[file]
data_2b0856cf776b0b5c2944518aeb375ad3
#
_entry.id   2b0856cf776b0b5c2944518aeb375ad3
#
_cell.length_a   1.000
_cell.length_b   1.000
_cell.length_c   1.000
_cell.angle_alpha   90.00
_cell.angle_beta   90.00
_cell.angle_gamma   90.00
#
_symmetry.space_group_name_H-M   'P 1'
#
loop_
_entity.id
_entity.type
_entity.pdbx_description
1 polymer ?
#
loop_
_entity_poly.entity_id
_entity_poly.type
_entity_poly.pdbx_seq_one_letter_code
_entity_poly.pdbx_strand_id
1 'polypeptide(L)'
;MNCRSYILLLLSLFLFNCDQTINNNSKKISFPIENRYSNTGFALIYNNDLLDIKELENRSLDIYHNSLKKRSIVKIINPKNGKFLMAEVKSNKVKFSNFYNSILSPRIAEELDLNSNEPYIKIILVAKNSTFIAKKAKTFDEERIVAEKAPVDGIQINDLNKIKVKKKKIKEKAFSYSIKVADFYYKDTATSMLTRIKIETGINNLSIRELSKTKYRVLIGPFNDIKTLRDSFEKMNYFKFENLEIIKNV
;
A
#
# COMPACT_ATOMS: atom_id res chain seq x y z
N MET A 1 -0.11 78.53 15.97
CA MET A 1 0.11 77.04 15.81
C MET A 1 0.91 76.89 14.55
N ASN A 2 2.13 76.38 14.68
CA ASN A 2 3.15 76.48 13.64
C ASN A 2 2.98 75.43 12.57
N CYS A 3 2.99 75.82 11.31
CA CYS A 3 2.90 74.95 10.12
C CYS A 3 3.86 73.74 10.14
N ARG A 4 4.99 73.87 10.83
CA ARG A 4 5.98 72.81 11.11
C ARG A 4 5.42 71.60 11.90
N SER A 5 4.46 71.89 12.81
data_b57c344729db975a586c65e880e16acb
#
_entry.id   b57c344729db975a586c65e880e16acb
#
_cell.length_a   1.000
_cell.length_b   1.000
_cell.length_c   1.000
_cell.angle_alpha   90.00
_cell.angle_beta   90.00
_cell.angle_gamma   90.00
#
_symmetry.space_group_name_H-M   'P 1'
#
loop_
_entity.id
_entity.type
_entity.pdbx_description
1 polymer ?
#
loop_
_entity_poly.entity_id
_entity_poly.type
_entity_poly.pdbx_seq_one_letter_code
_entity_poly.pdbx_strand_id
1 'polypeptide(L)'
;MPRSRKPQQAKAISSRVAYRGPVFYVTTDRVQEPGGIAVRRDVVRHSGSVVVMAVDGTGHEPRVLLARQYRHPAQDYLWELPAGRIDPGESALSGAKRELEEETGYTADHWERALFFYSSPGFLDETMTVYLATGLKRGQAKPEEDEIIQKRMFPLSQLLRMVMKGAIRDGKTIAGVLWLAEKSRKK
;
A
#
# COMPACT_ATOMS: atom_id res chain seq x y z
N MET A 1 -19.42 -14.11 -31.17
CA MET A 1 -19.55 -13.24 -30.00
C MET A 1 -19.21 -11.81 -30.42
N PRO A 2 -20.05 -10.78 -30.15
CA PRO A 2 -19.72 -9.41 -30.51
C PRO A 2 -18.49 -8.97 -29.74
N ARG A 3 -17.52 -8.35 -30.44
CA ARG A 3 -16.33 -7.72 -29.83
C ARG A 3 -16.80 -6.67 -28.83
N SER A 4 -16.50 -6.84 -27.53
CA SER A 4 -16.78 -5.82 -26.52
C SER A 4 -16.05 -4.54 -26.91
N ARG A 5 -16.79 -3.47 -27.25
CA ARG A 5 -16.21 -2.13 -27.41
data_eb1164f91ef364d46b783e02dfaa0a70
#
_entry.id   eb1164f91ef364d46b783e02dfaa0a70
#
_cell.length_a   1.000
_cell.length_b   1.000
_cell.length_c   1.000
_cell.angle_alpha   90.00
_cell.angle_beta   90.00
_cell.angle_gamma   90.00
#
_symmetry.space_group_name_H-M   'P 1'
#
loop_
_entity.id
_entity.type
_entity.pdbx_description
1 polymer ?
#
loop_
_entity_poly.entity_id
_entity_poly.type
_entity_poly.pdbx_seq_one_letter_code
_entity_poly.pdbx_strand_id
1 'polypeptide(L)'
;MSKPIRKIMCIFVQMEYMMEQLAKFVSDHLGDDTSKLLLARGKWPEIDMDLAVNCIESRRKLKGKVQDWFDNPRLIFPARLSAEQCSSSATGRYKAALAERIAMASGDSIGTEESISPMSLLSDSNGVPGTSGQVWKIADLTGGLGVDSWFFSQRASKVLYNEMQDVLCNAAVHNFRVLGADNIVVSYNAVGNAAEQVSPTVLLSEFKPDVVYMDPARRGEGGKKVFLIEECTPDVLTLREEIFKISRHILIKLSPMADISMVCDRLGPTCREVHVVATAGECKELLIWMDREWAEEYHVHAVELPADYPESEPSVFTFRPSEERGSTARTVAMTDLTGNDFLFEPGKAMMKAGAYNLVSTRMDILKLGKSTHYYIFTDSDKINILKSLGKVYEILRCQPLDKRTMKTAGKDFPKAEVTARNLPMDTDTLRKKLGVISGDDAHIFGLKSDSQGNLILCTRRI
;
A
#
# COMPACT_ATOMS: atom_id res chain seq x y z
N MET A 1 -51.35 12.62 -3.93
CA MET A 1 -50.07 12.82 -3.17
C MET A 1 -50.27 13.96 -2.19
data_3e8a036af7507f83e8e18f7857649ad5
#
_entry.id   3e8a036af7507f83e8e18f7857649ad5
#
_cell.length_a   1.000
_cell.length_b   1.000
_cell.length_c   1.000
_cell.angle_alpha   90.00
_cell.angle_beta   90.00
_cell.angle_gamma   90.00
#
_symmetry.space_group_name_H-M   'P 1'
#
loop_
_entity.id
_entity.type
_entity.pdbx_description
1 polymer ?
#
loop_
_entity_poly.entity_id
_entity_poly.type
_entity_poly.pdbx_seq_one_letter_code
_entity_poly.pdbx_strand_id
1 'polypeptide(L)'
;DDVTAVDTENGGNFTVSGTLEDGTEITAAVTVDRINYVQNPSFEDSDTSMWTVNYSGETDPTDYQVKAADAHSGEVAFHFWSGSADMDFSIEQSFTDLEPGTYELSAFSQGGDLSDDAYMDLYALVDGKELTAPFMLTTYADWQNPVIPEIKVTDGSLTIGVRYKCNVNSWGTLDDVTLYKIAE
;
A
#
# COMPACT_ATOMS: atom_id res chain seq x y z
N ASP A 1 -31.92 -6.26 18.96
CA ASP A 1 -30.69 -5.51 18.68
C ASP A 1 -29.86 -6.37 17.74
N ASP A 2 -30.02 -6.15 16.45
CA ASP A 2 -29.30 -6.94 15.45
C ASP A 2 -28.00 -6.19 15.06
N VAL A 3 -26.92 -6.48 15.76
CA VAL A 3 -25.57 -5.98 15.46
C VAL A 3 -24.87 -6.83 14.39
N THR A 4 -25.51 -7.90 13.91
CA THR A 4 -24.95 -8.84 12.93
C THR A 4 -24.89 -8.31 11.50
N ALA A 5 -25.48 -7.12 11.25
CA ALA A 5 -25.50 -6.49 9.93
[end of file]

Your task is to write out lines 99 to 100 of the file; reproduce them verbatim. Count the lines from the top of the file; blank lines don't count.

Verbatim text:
_symmetry.space_group_name_H-M   'P 1'
#